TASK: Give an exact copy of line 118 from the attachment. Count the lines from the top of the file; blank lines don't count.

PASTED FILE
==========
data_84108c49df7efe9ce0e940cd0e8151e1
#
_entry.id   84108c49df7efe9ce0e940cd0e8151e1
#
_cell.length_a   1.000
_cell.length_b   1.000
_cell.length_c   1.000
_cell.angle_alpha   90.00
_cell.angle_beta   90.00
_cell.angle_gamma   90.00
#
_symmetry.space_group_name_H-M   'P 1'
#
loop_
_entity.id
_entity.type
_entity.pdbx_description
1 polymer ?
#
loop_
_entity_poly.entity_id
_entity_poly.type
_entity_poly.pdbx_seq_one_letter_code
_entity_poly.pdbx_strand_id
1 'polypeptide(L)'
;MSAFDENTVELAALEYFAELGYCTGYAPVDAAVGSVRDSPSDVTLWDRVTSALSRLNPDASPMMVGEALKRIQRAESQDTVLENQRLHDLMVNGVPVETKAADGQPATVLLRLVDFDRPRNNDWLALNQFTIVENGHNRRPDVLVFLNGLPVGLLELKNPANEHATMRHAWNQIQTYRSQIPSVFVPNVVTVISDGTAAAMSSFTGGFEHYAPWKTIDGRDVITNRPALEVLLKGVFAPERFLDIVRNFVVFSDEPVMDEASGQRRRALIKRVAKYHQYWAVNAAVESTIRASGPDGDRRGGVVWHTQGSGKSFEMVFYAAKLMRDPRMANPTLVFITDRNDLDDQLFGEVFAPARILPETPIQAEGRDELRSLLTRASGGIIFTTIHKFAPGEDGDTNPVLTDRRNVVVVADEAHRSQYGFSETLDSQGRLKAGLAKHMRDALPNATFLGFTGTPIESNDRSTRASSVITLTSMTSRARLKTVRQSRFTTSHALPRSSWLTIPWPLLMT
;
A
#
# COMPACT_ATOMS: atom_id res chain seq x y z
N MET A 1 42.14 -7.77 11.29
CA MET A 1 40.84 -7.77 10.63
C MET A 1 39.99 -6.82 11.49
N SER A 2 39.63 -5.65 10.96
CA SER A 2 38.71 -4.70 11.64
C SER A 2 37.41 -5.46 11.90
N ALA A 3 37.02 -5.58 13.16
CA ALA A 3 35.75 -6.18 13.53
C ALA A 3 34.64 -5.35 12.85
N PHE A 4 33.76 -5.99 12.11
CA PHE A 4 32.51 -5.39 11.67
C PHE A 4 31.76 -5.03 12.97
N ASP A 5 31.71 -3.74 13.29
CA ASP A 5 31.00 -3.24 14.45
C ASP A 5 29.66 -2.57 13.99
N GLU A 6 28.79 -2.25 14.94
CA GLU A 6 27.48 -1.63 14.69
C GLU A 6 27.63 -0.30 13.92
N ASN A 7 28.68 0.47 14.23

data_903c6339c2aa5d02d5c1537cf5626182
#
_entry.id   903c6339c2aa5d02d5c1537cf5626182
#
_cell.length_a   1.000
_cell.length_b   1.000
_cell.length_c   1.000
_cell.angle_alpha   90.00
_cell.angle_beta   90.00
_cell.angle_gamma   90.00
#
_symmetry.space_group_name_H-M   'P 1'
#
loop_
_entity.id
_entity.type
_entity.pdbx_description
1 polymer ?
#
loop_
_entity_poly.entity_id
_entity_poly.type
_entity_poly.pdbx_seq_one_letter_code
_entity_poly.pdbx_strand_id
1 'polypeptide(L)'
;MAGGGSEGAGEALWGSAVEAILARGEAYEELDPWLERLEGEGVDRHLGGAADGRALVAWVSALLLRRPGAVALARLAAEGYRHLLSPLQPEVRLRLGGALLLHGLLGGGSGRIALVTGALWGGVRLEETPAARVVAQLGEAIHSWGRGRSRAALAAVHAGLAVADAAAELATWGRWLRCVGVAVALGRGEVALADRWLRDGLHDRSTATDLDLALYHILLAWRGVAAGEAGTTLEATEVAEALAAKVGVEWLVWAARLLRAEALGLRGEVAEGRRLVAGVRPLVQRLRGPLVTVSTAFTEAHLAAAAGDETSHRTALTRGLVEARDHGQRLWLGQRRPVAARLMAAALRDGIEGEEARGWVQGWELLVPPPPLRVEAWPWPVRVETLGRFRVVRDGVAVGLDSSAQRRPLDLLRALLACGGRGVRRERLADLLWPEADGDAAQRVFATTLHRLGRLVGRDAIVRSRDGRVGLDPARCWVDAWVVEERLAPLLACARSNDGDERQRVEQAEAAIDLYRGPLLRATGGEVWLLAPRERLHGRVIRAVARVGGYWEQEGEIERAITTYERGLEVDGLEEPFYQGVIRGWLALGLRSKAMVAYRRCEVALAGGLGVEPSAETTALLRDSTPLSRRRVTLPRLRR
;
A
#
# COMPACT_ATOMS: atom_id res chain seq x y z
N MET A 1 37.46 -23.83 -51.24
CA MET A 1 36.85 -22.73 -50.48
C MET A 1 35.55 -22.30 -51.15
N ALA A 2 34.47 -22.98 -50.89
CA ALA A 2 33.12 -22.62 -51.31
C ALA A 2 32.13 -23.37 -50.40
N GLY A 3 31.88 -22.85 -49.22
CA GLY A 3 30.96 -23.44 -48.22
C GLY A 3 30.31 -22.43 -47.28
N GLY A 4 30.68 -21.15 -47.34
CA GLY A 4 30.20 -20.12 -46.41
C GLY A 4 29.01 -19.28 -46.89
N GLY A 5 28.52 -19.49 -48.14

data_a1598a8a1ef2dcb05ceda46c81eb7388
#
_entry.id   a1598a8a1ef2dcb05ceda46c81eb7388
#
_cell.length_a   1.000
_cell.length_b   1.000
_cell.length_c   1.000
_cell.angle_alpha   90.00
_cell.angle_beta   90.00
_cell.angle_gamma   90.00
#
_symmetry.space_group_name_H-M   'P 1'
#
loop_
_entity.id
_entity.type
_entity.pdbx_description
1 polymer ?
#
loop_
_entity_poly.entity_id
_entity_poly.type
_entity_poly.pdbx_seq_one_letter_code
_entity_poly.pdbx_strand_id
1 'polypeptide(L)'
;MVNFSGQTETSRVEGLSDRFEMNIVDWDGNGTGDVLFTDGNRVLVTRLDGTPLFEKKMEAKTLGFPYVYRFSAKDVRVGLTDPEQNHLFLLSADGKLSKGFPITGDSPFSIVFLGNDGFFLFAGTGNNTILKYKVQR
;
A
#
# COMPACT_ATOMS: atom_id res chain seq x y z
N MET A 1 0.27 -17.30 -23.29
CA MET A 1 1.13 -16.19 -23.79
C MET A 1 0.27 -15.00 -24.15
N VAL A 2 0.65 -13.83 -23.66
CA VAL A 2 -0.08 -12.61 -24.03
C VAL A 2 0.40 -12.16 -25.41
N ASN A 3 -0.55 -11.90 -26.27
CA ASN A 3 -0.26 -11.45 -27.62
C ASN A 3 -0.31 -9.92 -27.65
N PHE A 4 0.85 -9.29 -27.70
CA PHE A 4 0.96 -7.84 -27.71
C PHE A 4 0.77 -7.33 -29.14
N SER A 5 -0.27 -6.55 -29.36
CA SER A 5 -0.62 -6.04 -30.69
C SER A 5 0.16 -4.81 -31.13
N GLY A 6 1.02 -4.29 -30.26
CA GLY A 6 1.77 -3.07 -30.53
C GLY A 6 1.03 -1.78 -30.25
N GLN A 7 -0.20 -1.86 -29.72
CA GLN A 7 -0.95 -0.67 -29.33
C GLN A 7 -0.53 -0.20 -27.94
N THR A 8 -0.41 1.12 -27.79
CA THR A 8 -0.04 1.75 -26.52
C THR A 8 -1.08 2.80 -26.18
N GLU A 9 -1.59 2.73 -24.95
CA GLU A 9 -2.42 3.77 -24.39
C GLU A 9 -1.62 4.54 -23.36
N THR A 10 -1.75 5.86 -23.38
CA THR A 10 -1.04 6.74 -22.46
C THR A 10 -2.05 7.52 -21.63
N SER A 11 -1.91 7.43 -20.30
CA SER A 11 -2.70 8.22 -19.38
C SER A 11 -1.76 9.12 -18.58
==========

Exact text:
;MVNFSGQTETSRVEGLSDRFEMNIVDWDGNGTGDVLFTDGNRVLVTRLDGTPLFEKKMEAKTLGFPYVYRFSAKDVRVGLTDPEQNHLFLLSADGKLSKGFPITGDSPFSIVFLGNDGFFLFAGTGNNTILKYKVQR